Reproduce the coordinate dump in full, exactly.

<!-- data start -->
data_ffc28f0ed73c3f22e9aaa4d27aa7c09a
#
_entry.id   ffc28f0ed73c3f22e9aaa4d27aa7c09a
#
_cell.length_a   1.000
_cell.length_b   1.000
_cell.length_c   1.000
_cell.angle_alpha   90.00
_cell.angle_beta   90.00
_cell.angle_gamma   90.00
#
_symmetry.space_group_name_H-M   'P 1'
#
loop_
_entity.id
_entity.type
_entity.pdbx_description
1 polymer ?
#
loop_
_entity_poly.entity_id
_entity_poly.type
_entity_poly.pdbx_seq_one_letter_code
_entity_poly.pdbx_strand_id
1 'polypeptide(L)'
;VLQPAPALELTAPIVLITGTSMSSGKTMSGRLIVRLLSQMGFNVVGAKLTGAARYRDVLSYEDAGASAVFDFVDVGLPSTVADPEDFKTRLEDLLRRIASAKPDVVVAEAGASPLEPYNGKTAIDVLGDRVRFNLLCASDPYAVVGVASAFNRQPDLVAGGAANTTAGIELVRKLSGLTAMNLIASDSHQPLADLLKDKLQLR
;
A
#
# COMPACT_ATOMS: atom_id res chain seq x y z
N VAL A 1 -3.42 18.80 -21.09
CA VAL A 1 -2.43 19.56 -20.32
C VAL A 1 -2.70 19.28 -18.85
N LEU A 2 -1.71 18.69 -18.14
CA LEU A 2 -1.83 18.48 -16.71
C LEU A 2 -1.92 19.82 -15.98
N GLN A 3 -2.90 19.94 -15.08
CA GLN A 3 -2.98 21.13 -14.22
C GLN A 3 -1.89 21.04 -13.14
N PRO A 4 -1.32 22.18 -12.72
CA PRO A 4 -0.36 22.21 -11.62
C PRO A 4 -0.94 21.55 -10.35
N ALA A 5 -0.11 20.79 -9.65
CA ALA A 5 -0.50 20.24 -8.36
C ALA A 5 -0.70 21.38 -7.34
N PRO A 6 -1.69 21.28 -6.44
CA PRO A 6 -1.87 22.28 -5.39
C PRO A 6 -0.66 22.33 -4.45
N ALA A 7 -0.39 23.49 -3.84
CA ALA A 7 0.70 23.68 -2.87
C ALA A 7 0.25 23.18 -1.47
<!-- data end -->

data_ffc28f0ed73c3f22e9aaa4d27aa7c09a
#
_entry.id   ffc28f0ed73c3f22e9aaa4d27aa7c09a
#
_cell.length_a   1.000
_cell.length_b   1.000
_cell.length_c   1.000
_cell.angle_alpha   90.00
_cell.angle_beta   90.00
_cell.angle_gamma   90.00
#
_symmetry.space_group_name_H-M   'P 1'
#
loop_
_entity.id
_entity.type
_entity.pdbx_description
1 polymer ?
#
loop_
_entity_poly.entity_id
_entity_poly.type
_entity_poly.pdbx_seq_one_letter_code
_entity_poly.pdbx_strand_id
1 'polypeptide(L)'
;VLQPAPALELTAPIVLITGTSMSSGKTMSGRLIVRLLSQMGFNVVGAKLTGAARYRDVLSYEDAGASAVFDFVDVGLPSTVADPEDFKTRLEDLLRRIASAKPDVVVAEAGASPLEPYNGKTAIDVLGDRVRFNLLCASDPYAVVGVASAFNRQPDLVAGGAANTTAGIELVRKLSGLTAMNLIASDSHQPLADLLKDKLQLR
;
A
#
# COMPACT_ATOMS: atom_id res chain seq x y z
N VAL A 1 -3.42 18.80 -21.09
CA VAL A 1 -2.43 19.56 -20.32
C VAL A 1 -2.70 19.28 -18.85
N LEU A 2 -1.71 18.69 -18.14
CA LEU A 2 -1.83 18.48 -16.71
C LEU A 2 -1.92 19.82 -15.98
N GLN A 3 -2.90 19.94 -15.08
CA GLN A 3 -2.98 21.13 -14.22
C GLN A 3 -1.89 21.04 -13.14
N PRO A 4 -1.32 22.18 -12.72
CA PRO A 4 -0.36 22.21 -11.62
C PRO A 4 -0.94 21.55 -10.35
N ALA A 5 -0.11 20.79 -9.65
CA ALA A 5 -0.50 20.24 -8.36
C ALA A 5 -0.70 21.38 -7.34
N PRO A 6 -1.69 21.28 -6.44
CA PRO A 6 -1.87 22.28 -5.39
C PRO A 6 -0.66 22.33 -4.45
N ALA A 7 -0.39 23.49 -3.84
CA ALA A 7 0.70 23.68 -2.87
C ALA A 7 0.25 23.18 -1.47